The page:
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Cultures of Child Health in Britain and the Netherlands in the Twentieth Century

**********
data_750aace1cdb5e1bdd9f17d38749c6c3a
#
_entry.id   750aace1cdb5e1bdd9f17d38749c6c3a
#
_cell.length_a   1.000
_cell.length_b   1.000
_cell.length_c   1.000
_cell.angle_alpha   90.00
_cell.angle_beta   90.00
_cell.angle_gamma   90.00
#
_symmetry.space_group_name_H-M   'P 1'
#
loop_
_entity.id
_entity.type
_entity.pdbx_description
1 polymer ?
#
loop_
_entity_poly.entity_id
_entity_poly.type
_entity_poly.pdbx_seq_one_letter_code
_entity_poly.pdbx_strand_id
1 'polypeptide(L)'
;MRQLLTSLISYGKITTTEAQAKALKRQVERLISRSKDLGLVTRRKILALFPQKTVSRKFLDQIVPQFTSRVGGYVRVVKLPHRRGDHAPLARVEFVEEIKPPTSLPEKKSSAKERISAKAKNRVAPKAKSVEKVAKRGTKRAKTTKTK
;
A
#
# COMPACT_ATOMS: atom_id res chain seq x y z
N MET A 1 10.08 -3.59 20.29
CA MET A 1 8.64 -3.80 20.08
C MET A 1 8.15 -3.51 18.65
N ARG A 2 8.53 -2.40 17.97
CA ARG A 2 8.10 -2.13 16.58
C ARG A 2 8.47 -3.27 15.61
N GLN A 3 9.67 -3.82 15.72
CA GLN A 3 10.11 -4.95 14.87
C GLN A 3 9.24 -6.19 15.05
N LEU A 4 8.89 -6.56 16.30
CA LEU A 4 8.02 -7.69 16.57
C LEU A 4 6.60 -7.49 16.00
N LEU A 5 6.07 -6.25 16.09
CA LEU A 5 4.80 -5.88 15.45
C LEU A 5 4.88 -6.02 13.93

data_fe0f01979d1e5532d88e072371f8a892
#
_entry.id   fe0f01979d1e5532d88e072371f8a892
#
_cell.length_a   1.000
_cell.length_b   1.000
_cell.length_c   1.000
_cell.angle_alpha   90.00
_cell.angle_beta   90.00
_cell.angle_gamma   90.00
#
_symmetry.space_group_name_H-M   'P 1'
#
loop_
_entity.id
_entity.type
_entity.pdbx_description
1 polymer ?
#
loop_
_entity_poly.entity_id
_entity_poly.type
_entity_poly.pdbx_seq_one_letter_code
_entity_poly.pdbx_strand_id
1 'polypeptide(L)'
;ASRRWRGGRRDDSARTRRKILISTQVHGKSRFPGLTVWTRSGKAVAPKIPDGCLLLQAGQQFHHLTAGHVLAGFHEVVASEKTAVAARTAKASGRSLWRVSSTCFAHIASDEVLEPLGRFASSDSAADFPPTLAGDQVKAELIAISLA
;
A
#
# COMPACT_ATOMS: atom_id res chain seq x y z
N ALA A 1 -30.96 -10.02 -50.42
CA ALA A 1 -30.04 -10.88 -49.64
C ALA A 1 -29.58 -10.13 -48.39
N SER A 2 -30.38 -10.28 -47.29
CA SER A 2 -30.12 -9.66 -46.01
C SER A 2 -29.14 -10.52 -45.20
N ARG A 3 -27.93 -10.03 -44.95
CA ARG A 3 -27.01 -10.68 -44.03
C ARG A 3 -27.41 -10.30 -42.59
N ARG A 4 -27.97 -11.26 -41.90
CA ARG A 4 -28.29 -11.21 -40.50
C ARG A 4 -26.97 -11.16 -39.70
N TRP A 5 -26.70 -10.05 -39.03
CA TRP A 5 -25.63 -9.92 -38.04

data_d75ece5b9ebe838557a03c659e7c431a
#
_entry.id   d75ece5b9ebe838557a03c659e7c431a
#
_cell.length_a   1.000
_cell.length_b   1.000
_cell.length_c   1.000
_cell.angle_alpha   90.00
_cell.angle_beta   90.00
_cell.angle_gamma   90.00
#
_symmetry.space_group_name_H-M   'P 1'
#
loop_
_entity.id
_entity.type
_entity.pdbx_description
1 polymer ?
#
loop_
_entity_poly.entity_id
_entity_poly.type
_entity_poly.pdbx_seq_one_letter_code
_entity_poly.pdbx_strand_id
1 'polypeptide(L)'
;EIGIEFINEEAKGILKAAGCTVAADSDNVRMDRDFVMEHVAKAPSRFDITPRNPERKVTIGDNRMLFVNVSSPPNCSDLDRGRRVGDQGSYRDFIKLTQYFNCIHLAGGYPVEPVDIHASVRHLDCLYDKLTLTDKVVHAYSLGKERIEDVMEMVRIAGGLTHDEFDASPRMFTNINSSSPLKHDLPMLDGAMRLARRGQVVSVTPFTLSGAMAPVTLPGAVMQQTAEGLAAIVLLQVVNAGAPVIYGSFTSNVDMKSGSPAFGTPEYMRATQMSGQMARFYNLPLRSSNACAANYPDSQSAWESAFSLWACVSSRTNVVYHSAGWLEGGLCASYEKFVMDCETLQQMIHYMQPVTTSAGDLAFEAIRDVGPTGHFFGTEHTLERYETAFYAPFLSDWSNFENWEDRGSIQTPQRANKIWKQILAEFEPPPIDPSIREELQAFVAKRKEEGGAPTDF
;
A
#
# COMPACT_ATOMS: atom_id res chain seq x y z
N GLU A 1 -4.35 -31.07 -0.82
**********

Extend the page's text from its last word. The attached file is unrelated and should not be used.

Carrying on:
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The health and welfare of children became an area of concern and action in the early decades of the twentieth century. This concern would develop an ever-broader remit during the course of the century, moving from anxiety about high death rates, physical health and the ‘unfit’, to embrace all children and the mental health and the psychological well-being of individuals. This volume emerged out of an Anglo-Dutch Workshop held at the University of Warwick in July 1999, and is the first book to explore child health in the twentieth century in a comparative perspective, focussing on such issues as the link between child health and citizenship, the impact of ideas concerning degeneracy, socialisation, consumerism and children’s rights, and the role of the family, state and experts in mediating child health.

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